Infectious vaginal complaints, leucorrhea and itching were not correlated with sexual function in our study, in agreement with van Nimwegen et al.13 There were no difference between leucorrhea and itching symptoms between study and control group. Even if rates of inflammatory changes and atrophy in vaginal smears were higher in SS patients, they were not statistically significant.

Vaginal dryness was present almost ten times more in SS patients than the controls. Likewise, lubricant use in SS patients was 5 times more. Lubricants are recommended by the International Menopause Society and the North American Menopause Society in the postmenopausal period.22,23 In this study we showed that SS women may need lubricants also in the perimenopausal period due to vaginal dryness. Patients who used lubricants experienced that sexual satisfaction was improved with lubricant use, so it can be advised to SS patients by their physician even if they are premenopausal. Moreover in our study women who reported more vaginal moisture than other participants had less sexual pain and better sexual pain scores (r = −0.341, p = 0.020, Table 3). Jozkowski et al. assessed women's’ perceptions about lubricants and why they were more inclined to use them. Their findings showed that female preferred lubricants to feel more wet during intercourse. They concluded that lubricant use recommendations from health professionals and sex educators could be helpful.24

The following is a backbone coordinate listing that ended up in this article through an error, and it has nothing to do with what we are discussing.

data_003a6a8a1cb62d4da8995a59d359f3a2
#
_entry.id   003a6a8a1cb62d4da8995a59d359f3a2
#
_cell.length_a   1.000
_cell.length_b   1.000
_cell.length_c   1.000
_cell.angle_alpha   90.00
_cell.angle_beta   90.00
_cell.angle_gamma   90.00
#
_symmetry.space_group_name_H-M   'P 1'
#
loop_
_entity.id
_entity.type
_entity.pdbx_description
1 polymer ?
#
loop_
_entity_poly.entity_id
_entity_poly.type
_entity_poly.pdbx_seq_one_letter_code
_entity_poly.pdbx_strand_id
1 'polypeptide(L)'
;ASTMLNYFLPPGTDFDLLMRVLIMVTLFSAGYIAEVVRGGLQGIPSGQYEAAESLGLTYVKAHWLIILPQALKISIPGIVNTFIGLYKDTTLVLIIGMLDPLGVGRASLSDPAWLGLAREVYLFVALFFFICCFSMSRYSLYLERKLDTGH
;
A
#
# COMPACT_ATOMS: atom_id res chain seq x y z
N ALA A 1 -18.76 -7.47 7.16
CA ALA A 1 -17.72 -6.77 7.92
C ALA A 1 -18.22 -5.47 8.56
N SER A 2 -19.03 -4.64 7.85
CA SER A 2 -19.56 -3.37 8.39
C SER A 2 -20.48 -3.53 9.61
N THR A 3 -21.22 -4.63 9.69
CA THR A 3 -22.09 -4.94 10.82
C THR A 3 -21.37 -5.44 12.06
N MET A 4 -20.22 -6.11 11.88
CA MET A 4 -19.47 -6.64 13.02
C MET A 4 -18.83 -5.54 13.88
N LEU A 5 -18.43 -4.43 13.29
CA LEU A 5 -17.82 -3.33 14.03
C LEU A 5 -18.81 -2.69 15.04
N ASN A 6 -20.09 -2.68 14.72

Comorbid rheumatologic disease was found in 27.3% of our study group. However, the presence of RA or SLE with SS was not correlated with sexual dysfunction in our study. Anyfanti et al. evaluated cardiovascular risk factors as creating sexual dysfunction in patients with rheumatologic disease; they reported that traditional cardiovascular risk factors failed to explain the increased prevalence of sexual dysfunction.21 Our sample size is relatively small but we included comparatively young, premenopausal women in our study. We excluded women with severe systemic diseases and complications, and patients who were using antidepressants or diuretics to eliminate the unfavorable effect of them on the sexual function.